This is a complicated series of issues, and I'm definitely not 100 percent sure that I'm correct. But the policy of the past fifty years where we have the government give money to the poor because we're allowing corporations to pay them 7.50 an hour to work thirty hours a week with no benefits...that hasn't really worked for anyone. Other than the corporations, of course.

Good points

Enforcing a living wage would make a whole lot of things affordable.

good point

The focus on affordable housing is admirable, but this has little to do with the real estate, finance, and credit dynamics that crashed the global economy. I hear very little conversation about actually fixing those much larger systemic forces, things such as Wall Street regulation, Federal real estate subsidies, the global credit markets that demand and require "safe" investments with high rates of return. (An impossible proposition.)

It seems like most everyone in power just wants real estate prices to keep going up forever again, and for the 80s - 2000s development patterns to return. That's what'll crash the economy again, not a voucher program.

Thanks again

…to Ms. Kahler.

Having served as both a planning commissioner and an affordable housing commissioner, I have to say that two of her sentences get at the heart of far too much public/housing policy: “Condos near down town (Minneapolis, St. Paul, or any of the 'burbs for that matter) with a grocery store and other retail at the base and nearby public transportation are expensive. Yet, these are exactly the housing solutions we need for those with limited incomes.”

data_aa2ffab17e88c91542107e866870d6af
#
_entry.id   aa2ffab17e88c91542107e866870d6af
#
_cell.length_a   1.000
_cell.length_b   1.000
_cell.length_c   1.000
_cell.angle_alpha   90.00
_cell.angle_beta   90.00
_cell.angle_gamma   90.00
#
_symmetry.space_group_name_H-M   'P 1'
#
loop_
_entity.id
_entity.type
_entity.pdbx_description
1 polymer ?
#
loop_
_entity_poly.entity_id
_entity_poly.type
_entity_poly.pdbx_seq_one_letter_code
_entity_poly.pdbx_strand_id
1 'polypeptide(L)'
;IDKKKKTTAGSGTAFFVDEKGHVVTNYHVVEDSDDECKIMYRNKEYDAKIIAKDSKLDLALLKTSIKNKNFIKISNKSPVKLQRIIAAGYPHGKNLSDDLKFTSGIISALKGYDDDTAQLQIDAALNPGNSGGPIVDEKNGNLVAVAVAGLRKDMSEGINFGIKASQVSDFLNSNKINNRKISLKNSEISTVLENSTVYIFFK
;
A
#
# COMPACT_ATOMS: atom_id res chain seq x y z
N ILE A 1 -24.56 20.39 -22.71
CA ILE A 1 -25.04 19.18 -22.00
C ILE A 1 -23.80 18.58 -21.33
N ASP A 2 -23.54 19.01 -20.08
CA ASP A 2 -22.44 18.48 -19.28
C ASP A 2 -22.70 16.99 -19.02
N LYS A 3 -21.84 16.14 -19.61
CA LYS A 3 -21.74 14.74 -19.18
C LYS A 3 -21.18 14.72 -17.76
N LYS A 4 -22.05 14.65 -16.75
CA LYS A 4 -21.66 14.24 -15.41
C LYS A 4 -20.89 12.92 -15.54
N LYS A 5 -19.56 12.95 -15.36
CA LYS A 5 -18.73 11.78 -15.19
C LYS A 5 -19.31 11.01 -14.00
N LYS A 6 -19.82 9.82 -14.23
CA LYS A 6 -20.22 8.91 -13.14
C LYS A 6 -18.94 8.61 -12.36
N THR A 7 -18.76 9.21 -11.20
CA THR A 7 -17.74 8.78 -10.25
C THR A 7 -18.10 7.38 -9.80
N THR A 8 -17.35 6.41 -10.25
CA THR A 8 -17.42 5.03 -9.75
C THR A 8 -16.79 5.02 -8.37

Public transit is something necessary for that lower 30% in terms of income. It’s an amenity and convenience — for another generation or so — for those affluent enough to have a choice because their incomes are safely above that 30% threshold. In a generation, gasoline will be expensive enough that the auto-dependent suburban model of the past 70 years will implode. At that point, LOTS of people will be demanding public transit.

At the moment, however, it’s practically criminal to build transit, disrupt neighborhoods filled with people below median income (often forcing them out of existing, affordable housing in the process), and then, through zoning and housing policy, make the housing around the newly-built transit system so expensive that only those of median income and above can afford to live near enough to that public transit to actually use it. In effect, the whole society, especially that part at the lower economic end, pays to provide an amenity and convenience for those at and above median income. Ethically, it’s indefensible – the transit and housing equivalent of providing a lower tax rate for capital gains.

Meanwhile, Steven Bailey has a very relevant and disturbing (and, as he suggests, unspoken) point. Waferboard is NOT a long-term building material, and actual lumber is increasingly UNaffordable. Old housing may turn out to be not only the “greenest” in the environmental sense, but eventually, and ironically, the most affordable if “single-family, detached” is what still drives the housing market in decades hence.